My Alma Mater Turns 200

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On February 14, 1816 Thomas Jefferson, James Madison, and James Monroe and others obtained a charter from the Virginia General Assembly for Central College, or the University in its chrysalis form. The group raised $40,ooo (worth $793,820 today) and bought the land where the University now sits. On January 26, 1819, the General Assembly chartered the University of Virginia. Slaves leased from nearby farmers built the University and it opened for classes on March 7, 1825. Ironically, the first African American student was enrolled 125 years later by order of a federal court. I enrolled 1n 1962 as an Echols Scholar and intended to major in Chemistry, but switched to English when I discovered how much math I would have to take. In those days, women undergraduates were only allowed in the School of Nursing, so for dates we had to travel to Mary Washington College or Radford College. Since we weren’t allowed to have cars on campus, we had to hitchhike or take the bus or train hundreds of miles to take a gal to dinner. However, during the big party weekends, Homecoming or Openings, lots of women would come to Charlottesville to have a great time. In the Fall of 1980, the number of women entering the University exceeded the number of men. Here are some random memories from my four years there.
*U.Va. had the longest losing streak in football in the country, yet I went to every home game.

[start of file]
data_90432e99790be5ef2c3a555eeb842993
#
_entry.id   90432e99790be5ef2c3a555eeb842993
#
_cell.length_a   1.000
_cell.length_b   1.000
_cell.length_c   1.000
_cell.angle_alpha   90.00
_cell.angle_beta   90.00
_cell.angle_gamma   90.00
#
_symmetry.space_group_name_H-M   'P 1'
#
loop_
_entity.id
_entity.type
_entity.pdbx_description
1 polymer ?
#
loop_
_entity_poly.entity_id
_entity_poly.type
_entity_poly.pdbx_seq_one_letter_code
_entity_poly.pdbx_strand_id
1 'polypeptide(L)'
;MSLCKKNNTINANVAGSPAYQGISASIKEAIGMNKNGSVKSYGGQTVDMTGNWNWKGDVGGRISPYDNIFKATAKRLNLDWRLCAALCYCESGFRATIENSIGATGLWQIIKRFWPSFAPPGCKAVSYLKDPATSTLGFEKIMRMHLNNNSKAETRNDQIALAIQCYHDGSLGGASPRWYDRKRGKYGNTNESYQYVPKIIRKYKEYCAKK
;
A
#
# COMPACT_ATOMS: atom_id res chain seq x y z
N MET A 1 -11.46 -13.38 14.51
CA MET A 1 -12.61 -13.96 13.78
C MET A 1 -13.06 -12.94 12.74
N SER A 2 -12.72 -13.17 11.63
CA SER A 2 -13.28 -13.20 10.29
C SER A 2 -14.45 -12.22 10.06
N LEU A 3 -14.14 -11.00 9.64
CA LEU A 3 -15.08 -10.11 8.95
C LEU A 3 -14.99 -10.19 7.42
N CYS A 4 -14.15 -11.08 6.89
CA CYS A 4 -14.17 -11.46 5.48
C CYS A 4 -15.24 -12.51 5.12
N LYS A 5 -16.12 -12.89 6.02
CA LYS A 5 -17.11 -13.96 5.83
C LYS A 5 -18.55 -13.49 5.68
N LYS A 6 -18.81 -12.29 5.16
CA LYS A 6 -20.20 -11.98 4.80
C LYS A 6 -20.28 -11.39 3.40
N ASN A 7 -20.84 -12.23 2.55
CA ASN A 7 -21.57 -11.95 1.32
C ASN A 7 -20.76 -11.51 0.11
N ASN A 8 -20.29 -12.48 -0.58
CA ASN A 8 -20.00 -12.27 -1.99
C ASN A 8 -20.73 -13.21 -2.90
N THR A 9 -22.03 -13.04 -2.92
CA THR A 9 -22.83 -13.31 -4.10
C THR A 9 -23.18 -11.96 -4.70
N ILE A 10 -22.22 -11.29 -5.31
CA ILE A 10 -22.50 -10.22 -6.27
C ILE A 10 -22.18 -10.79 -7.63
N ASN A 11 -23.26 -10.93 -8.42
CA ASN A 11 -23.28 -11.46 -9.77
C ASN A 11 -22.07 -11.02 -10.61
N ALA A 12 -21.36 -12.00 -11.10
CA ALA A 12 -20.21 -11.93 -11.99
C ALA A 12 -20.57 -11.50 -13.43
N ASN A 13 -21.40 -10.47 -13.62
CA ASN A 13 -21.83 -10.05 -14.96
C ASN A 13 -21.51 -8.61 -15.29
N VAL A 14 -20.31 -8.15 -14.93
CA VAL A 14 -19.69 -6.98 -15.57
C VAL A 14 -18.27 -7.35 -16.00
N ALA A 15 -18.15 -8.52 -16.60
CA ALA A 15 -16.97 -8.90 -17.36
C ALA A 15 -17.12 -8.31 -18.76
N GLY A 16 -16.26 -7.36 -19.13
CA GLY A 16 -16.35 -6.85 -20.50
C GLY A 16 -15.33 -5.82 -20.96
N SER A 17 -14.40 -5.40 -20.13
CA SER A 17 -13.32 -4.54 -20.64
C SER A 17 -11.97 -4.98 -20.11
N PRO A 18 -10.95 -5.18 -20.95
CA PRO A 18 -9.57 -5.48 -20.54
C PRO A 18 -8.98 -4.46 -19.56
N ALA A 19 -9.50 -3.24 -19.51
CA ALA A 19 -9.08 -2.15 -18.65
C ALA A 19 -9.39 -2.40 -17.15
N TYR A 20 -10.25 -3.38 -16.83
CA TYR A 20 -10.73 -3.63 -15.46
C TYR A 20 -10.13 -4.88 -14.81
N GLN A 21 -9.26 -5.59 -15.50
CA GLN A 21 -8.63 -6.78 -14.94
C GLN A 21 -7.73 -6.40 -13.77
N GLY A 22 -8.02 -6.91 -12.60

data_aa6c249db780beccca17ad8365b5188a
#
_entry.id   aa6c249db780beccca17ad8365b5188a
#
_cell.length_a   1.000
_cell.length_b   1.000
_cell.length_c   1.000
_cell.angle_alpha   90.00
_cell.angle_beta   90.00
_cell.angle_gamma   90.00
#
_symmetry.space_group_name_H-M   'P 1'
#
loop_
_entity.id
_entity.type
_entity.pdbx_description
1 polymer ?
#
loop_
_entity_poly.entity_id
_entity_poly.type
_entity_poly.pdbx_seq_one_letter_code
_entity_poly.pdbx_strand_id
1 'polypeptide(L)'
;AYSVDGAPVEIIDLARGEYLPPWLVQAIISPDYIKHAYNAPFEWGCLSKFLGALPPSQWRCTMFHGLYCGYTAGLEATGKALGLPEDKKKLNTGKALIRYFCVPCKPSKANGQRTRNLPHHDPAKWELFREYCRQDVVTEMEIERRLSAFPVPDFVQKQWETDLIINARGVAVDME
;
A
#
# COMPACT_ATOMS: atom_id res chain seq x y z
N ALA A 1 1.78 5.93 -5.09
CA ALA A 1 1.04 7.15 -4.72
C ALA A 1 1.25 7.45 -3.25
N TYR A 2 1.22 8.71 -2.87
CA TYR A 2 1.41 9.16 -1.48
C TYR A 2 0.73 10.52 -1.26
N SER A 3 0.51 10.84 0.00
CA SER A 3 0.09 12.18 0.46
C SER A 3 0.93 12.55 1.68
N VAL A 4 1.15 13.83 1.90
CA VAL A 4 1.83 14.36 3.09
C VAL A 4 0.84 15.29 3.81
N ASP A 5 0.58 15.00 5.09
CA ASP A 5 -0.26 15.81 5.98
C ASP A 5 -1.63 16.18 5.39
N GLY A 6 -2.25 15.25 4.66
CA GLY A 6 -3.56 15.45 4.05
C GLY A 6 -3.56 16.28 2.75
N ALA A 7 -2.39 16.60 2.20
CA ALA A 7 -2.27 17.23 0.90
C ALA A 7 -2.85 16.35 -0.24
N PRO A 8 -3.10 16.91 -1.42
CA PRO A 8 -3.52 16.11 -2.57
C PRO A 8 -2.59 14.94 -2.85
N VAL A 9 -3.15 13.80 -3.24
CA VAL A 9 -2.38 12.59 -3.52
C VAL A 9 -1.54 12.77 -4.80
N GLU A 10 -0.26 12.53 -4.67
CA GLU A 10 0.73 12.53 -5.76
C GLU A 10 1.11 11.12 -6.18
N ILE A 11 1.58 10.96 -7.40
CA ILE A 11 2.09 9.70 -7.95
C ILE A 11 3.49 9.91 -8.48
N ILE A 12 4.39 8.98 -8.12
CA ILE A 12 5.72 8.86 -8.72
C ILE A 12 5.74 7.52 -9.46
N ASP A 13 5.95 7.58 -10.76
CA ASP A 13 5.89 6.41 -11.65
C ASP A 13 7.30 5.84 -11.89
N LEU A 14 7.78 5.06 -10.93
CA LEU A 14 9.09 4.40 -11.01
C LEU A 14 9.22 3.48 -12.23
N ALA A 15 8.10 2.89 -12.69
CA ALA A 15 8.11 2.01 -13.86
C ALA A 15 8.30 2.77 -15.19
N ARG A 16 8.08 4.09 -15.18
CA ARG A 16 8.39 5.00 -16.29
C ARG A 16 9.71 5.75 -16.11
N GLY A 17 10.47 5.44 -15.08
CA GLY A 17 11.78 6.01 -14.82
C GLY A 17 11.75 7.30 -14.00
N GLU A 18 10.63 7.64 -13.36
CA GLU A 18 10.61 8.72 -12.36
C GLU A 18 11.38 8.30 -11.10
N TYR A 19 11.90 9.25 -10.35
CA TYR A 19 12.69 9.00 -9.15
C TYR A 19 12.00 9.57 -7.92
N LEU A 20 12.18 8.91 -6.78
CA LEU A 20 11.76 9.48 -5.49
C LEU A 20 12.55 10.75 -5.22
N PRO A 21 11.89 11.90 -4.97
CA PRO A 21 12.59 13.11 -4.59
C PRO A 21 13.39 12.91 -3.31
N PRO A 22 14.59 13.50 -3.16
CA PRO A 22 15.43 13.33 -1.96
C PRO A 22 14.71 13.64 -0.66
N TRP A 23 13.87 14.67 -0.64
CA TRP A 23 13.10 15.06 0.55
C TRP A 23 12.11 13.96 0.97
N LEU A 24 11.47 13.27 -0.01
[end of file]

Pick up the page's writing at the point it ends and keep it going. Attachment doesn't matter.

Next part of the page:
*I received a “B” in Creative Writing and protested to the professor. He said I had what it took to be a professional writer, but I just needed more practice. “Write every day,” he told me. I’m still doing that today after publishing 53 books.
*I hated required courses that I knew that I would never use, like calculus. I went into the final exam with an “F” average. The exam was 50% of the final grade. I aced it and got a “C” in the course. Cramming does work with the proper motivation.
*In my sophomore year, I joined the University radio station, WUVA, and eventually became its vice president. I also worked for WCHV and worked my way through college talking on the radio. I ended up spending 12 years in the radio business.
*In those days it was a tradition to wear a coat and tie to all classes, so I did that too, and to this day I avoid wearing ties.
*I drank Virginia Gentleman bourbon.
*In 1966 I graduated with a “B” average, moved to Richmond to go to graduate school at the University of Richmond, got married to my first wife, and worked for WRVA Radio, the best station in the state.

Here are some people who also attended U.Va. that you may have heard of. Woodrow Wilson (Law, 1880); Georgia O’Keefe (1912-1914); Robert F. Kennedy (Law, 1951), Robert Mueller (Law, 1973), Katie Couric (College, 1979), Ralph Sampson (College, 1983); David Baldacci (Law, 1986).